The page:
OK, another thing I learned from my knife class (I guess I got more out of it than I thought!): quickie guacamole, especially ideal of you have an unexpectedly hard avocado and can't make traditional guac. Put the flesh of an avocado, one clove of garlic, salt to taste, a seeded jalapeno (optional), and enough milk to almost cover the avocado into a narrow container (a tall glass rather than a bowl, for instance). I used my Magic Bullet, which works perfectly for this. Otherwise, use a blending wand to puree the contents. It's probably too small an amount to use a normal blender, but if you were making a bigger batch, you could use that. Texture wise, it's more like a spread/dip, and I normally prefer chunkier guacmole, but this is delicious, and great for when you're in a pinch or are working with a hard avocado.
So every once in awhile, I get a bee in my bonnet about a certain topic and I do a bunch of online research about it until I feel like I have a good grasp of it. You know how that happens. You read about something and then you get interested about some random factoid and do all this reading and you can't even remember how you got to that topic in the first place. Well, I've been reading up on polio. I can't even remember how I got on this... oh wait, yes I do. I was looking up the latest info on the Mortal Instruments movie, which led to an article about Ari Graynor at the Sundance Festival -- I assume because she was the narrator for one of the MI audio books -- which led to an article about John Hawkes' latest role, which got a standing ovation at Sundance. The role was that of the true story of Mark O'Brien, a man who suffered from paralysis due to polio. And that's when I started reading up on both the disease and the vaccination(s) for it. I learned about the two types of vaccines, OPV and IPV, and while right now the U.S. exclusively uses IPV, I believe at the time that I would have gotten vaccinated, I would have been given OPV (in fact, I distinctly remember taking this 'medicine' by mouth because of my relief that I would not have to get a shot, and thought that all vaccinations should be done this way). Both OPV and IPV are efficient, but have strengths in different areas. My question, which I have not found an answer for that satisfies me, is whether people (like myself) who have gotten OPV should or can also get an IPV vaccination. Is this totally overkill, since the polio virus is pretty much wiped out in developed countries (and I am unlikely to travel to areas that aren't developed, and even if I do, I was vaccinated with the version that's recommended for developing countries)?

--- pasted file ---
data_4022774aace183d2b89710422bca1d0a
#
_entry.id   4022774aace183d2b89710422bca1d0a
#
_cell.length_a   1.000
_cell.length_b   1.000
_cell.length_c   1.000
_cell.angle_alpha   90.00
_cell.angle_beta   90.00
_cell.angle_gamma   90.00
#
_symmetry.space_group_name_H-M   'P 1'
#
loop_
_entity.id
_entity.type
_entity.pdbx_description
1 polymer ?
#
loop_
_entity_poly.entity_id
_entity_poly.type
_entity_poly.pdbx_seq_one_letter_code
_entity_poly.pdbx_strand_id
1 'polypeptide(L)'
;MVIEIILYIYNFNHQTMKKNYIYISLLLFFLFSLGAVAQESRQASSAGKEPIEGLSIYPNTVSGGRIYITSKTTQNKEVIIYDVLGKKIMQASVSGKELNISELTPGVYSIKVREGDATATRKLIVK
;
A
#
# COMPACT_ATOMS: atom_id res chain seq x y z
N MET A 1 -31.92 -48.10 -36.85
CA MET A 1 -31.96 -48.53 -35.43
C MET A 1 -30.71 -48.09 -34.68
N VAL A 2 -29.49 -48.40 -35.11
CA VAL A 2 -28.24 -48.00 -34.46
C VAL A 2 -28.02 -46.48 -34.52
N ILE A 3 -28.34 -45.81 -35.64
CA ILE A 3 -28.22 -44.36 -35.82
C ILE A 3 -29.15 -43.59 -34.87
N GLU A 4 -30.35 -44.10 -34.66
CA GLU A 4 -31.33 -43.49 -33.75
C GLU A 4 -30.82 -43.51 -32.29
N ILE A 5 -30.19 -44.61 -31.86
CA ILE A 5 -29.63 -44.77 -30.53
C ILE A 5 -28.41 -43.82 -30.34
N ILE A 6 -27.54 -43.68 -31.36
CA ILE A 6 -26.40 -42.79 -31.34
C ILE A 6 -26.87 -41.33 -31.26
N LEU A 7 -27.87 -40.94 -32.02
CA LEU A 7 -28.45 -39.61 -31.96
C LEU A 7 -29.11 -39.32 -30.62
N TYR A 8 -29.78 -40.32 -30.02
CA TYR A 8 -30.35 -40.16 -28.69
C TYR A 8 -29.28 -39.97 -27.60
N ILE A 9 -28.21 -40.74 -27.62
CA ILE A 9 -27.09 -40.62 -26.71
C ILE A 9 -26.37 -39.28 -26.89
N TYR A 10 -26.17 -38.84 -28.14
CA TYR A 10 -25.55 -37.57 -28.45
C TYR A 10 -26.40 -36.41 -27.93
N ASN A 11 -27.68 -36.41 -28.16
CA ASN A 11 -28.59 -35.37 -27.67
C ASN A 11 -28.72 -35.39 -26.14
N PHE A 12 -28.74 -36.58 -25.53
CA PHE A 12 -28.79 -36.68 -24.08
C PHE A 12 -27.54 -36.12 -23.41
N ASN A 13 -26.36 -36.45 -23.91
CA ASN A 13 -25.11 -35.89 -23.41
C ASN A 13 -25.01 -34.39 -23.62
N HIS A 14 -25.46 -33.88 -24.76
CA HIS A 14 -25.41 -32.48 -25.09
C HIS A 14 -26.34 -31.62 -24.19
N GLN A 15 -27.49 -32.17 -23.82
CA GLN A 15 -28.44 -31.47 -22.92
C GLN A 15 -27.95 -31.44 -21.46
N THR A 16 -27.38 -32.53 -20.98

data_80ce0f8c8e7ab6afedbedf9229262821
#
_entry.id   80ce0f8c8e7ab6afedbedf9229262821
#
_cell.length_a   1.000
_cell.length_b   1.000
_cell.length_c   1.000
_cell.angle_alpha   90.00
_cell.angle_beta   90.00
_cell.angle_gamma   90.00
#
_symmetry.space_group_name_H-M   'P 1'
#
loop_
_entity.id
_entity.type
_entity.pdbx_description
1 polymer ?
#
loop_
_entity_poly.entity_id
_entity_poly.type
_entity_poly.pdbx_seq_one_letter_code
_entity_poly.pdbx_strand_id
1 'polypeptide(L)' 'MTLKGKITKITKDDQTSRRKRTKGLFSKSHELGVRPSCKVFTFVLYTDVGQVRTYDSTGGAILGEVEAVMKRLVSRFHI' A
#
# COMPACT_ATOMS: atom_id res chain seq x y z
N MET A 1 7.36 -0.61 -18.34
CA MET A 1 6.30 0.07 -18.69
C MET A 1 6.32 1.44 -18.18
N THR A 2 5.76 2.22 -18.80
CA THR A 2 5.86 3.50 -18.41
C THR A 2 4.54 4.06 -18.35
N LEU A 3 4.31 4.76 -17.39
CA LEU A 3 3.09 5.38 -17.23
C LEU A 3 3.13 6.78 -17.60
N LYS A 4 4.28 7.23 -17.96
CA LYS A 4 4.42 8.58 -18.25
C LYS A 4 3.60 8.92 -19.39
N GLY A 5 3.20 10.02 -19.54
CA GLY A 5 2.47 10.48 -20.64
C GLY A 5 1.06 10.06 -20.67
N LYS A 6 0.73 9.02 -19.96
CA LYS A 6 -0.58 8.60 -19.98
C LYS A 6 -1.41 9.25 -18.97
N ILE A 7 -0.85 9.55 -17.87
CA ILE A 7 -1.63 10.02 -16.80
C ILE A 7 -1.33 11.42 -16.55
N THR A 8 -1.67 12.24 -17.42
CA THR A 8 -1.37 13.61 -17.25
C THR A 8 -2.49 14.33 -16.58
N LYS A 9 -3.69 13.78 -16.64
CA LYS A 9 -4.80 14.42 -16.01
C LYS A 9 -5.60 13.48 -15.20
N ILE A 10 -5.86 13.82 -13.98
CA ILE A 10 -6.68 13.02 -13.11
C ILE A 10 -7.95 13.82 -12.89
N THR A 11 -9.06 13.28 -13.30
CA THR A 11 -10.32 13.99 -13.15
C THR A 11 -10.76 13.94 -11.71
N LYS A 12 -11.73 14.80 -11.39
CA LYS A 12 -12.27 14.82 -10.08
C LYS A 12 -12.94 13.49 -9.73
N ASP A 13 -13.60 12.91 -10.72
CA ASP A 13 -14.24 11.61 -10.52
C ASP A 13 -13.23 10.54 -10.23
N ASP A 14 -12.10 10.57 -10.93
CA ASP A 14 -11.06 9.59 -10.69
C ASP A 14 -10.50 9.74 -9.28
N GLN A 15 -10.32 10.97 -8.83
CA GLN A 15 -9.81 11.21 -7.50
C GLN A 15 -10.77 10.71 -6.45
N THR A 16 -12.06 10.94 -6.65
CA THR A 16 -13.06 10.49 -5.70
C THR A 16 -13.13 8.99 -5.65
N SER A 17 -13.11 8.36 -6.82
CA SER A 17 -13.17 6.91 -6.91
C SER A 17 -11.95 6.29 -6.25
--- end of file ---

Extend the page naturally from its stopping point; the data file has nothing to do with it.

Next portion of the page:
Well, actually I know the answer to that. The answer is yes, it's totally overkill. But I'm kind of a hypochondriac, and I can't help but think, "But why not? Why not be extra
immune (in that you strengthen both areas where the two vaccines are strongest)?" I would definitely not even consider it if I'd been given the IPV vaccine, because OPV has a small chance of actually causing
polio (which is partly why it's no longer used in developed countries), as it uses a weakened virus, so the risk doesn't outweigh the benefits. But IPV uses a killed virus, so there's no risk of it turning into the form of polio that can paralyze. Then again, I could be exposing myself needlessly to something like the Cutter Incident, in which live
polio virus ended up being in the vaccine, one of the most horrendous pharmaceutical accidents in history. Still, even if that happened, I'm in theory already immune, so...
Yeah. So now I know way too much about that.
Luckily I am going to have a spontaneous lunch with adelagia
, so hopefully she will get my mind off this. >.>